Many farmers were essentially forced into conventional farming methods my means of supply and demand, the farmer who is his competition converted to industrial means of farming and in order to compete in scale and price the next farmer had to convert as well. There is now a movement towards more sustainable agriculture because many people are realizing the vast amount of damage that conventional agriculture has caused over the recent decades. Sustainable agriculture is by no means a new idea, it has been practiced for many decades and is appearing to expand even more in recent years. The sustainable farmer is usually (though not always) a farmer on a smaller scale that utilizes minimal tillage, water conservation and protection, protects soil from washout and erosion, encourages biodiversity, recycles nutrients and incorporates both animal and horticulture enterprises on the farm.

 

References:

https://www.agcensus.usda.gov/Publications/2012/Online_Resources/Highlights/Farm_Demographics/

https://attra.ncat.org/attra-pub/viewhtml.php?id=294

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More About Us

We purchased our current homestead in May of 2017. It is our dream property with plenty of room for our children to play and lots of shade trees (Oak, Pecan and Cypress). The journey to start a farm started shortly after our offer was accepted on the property, I immediately applied for a degree program at Sam Houston State University: Master of Science in Agriculture: Sustainable Agriculture and Food Environment-SAFE. The program has been wonderful so far, with many knowledgeable professors. Everything that I have learned is directly applicable to our property and farm.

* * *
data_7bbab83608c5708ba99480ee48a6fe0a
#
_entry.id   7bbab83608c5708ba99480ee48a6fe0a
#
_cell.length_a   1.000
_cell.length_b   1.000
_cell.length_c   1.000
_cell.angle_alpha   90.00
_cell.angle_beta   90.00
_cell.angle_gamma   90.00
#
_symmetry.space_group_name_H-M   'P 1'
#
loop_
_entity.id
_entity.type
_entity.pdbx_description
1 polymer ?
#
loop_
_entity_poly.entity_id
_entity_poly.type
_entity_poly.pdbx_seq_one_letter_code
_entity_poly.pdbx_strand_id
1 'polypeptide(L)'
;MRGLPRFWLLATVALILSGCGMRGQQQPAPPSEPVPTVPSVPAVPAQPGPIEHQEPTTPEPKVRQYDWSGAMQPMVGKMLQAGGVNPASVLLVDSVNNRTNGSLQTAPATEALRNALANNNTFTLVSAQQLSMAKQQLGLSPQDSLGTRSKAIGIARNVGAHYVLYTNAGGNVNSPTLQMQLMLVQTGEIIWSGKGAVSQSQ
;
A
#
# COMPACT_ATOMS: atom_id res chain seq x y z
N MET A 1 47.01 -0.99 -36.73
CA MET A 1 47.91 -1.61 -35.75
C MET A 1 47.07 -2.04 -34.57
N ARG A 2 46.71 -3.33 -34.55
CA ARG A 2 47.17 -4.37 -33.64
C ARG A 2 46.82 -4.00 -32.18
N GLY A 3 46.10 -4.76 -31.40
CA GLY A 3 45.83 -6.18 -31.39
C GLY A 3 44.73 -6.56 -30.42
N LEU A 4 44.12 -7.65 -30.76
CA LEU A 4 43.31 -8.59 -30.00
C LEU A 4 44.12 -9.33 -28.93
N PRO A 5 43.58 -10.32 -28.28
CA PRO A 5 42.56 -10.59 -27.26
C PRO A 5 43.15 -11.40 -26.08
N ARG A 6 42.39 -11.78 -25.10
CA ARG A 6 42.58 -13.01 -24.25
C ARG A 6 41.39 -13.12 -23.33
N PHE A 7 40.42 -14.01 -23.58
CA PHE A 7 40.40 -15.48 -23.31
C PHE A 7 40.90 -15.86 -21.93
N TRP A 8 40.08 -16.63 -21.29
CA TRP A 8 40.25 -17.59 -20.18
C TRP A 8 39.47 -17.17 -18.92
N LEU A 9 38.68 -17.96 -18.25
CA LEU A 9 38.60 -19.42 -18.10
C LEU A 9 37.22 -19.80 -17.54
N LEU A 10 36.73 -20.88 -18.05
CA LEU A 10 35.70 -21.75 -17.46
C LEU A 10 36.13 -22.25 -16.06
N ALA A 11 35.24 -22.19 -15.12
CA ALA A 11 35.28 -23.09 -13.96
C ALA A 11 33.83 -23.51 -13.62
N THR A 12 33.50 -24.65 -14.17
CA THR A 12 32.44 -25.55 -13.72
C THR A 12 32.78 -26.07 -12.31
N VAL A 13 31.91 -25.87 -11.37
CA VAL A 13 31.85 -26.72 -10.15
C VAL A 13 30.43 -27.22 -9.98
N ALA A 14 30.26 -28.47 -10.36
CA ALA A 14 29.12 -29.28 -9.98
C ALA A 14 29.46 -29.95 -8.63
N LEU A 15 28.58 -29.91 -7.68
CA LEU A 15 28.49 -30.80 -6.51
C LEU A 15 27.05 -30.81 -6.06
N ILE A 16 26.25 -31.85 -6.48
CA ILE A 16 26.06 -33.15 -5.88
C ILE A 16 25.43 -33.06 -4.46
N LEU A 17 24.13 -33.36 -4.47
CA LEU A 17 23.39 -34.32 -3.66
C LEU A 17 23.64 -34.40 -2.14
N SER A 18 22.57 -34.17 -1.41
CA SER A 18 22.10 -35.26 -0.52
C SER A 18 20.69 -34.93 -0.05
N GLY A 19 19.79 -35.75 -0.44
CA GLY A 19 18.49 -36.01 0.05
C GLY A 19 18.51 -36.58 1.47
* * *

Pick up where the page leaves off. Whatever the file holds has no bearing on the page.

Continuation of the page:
We currently have 4 female and 2 male  Registered Nigerian Dwarf Goats, 2 Registered Miniature Herefords, 2 Belted Galloways, 2 dogs and flock of egg laying chickens (Plymouth Rock, Rhode Island Reds & Easter Eggers). For the time being our garden is small and we are only providing enough fresh vegetables for our family. In the future we plan expand the horticulture aspect of our farm and offer many heirloom, non-GMO varieties of vegetables. We will use all natural methods which includes not using synthetic pesticides, herbicides or fungicides. We plan to grow vegetables in no-till garden beds as well as a hydroponic green house for tomatoes. The previous owner had an Oak Tree farm, so we will will utilize the hundreds of plastic pots that he left behind for container gardening. We plan to get started on gourmet mushroom production in the coming months and will be sure to post any updates on that venture. We have many pecan trees on the property and hope that with proper fertilization they will produce more nuts for us this year. I look forward to sharing the knowledge that I gain throughout my degree program and hope that it helps other small property owners.